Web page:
What would love do?
Original sin the original wound
In Authentic Freedom, we talk about the core spiritual wound of humanity. This wound, the false perception of separation from God, is the source of our fear and the origin of every non-loving act (toward ourselves, the earth and others). The Church, interpreting the Adam and Eve myth from the perspective of punishment, has called this wound original sin and placed it within the framework of an angry, punitive God and HIS disobedient children. Adam and Eve, our mythical ancestors, disobeyed God and were banished from paradise, and all the rest of humanity with them. We then, are condemned to spending the rest of our life (or eternity, depending on whether or not we believe in purgatory) earning back God’s fickle and conditional love so that we might someday enjoy the return to paradise. As Catholics, we are taught that seeking God’s love is not enough, we must appease the angry God through regular participation in the sacraments – the doorways to God’s grace with the Church holding the key. It is my contention that if the Church wants to heal itself and if it wants to be an effective vehicle for authentic healing and reconciliation in the world, it first needs to heal its perception of and teachings about original sin.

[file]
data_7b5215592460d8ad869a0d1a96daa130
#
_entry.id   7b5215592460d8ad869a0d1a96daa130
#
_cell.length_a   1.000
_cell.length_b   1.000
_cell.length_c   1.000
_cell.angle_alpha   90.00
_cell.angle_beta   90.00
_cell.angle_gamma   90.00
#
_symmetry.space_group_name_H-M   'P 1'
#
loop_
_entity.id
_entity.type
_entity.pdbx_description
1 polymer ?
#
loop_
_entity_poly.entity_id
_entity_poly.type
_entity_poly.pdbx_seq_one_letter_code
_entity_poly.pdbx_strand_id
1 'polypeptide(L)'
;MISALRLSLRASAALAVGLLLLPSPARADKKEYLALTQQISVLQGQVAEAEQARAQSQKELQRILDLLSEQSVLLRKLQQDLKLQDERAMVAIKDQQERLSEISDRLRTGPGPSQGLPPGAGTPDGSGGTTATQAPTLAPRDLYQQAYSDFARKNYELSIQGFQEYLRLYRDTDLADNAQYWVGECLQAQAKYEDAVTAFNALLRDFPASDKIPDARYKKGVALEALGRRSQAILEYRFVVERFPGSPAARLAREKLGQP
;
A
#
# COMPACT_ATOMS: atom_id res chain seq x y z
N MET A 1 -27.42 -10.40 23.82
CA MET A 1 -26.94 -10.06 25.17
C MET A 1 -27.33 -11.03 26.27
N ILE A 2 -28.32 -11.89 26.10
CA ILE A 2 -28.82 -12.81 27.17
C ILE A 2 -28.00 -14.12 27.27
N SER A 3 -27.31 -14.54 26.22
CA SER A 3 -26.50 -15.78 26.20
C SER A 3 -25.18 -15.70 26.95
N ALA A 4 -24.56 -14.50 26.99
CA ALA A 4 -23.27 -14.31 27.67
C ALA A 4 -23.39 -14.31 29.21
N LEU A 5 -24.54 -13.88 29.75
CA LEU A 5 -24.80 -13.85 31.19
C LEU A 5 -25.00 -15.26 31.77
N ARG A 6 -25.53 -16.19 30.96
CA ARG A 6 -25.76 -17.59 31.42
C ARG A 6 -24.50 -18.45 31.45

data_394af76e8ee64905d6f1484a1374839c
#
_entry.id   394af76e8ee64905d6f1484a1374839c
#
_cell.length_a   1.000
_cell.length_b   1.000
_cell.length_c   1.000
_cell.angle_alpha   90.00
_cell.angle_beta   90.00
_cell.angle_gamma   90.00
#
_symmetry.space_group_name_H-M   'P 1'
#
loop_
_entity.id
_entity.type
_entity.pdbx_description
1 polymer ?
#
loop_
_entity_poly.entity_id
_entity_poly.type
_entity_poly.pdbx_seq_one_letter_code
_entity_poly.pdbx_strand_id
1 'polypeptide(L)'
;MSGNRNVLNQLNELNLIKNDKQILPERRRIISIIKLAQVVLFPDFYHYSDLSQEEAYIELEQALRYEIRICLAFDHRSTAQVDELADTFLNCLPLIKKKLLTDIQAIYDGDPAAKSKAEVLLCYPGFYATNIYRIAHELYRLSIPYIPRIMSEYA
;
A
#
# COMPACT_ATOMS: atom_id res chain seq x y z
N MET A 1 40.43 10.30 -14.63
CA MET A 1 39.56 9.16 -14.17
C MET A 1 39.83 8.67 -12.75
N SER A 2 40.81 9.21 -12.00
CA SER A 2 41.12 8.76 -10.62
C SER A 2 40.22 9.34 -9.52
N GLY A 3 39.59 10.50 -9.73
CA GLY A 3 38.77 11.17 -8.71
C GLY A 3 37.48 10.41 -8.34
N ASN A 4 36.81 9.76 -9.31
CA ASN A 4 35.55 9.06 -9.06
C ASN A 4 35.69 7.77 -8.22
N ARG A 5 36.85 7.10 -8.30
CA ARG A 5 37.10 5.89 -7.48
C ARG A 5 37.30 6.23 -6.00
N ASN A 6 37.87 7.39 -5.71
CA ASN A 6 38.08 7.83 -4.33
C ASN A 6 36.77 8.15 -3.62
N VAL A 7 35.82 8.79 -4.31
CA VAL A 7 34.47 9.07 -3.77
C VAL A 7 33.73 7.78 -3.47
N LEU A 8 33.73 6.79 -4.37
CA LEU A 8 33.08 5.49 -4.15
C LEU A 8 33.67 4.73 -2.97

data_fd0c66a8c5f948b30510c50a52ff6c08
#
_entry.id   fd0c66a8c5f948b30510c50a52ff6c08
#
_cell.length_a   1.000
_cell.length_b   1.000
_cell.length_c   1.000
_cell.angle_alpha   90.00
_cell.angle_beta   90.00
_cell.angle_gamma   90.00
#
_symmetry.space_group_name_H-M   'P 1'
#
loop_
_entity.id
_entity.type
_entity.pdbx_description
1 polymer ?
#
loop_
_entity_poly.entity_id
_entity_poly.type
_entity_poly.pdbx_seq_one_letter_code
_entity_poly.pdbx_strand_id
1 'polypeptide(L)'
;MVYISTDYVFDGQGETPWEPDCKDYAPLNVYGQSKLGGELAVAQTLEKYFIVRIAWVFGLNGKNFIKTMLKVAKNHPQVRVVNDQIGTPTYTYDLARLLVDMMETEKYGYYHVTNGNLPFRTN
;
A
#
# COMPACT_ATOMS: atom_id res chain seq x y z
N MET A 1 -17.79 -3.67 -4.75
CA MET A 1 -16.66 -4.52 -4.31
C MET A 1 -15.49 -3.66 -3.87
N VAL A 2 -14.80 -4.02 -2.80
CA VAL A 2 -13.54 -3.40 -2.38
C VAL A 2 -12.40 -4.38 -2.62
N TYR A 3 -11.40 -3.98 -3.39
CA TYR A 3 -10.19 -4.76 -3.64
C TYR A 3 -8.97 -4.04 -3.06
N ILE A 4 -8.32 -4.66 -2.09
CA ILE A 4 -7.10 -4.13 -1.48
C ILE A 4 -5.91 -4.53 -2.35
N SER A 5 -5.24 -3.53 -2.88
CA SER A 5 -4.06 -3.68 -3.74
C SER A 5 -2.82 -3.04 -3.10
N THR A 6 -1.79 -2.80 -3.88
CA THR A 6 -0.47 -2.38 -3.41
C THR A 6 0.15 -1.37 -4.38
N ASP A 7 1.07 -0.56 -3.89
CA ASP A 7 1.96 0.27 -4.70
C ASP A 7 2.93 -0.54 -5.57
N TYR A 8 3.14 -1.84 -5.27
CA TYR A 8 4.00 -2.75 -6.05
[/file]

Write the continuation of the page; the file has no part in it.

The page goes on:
The Core Wound
Healing our perception of original sin allows us to recognize the perception of separation from God as necessary to the human condition and the consequence of choosing the opportunity to learn through being human. While this false perception of separation allows us to temporarily experience ourselves as unique, separate individuals, it also results in a longing that causes us to search – specifically, to search for a way to return to Source – to return to the love that we knew in our Oneness with God. At first, we seek outside ourselves for the remedy to this longing, but eventually we discover that there is nothing “out there” that eases the anxiety and restlessness of this longing and that the only remedy to this longing is to go within. No longer is original sin something to be held over our heads as a threat to eternal damnation, no longer are we inherently flawed or stained, no longer have we been banished by God and unworthy of God’s love until we participate in the sacraments, now we are the loved and adored children of God hungering to remember that love that we somehow forget in choosing the human condition. And the Church is no longer the gatekeeper to grace, but a compassionate and loving guide, sharing with its people all the many tools for remembering that place of Oneness with God – for remembering God’s love and that we are made of that love: spiritual practices of meditation, prayer, contemplation, mantra, chant, devotional practices, worship, art and architecture that inspire wonder and awe and spark our imaginations, poetry, parable, wisdom writings that speak to our souls, sacred writings, opportunities to serve, as well as the sacraments.
In the coming blogs, I will continue this discussion, specifically in regards to the tools at the disposal of the Catholic Church for helping us to ease the pain of longing and find a deep and abiding peace within in our remembered Oneness with God.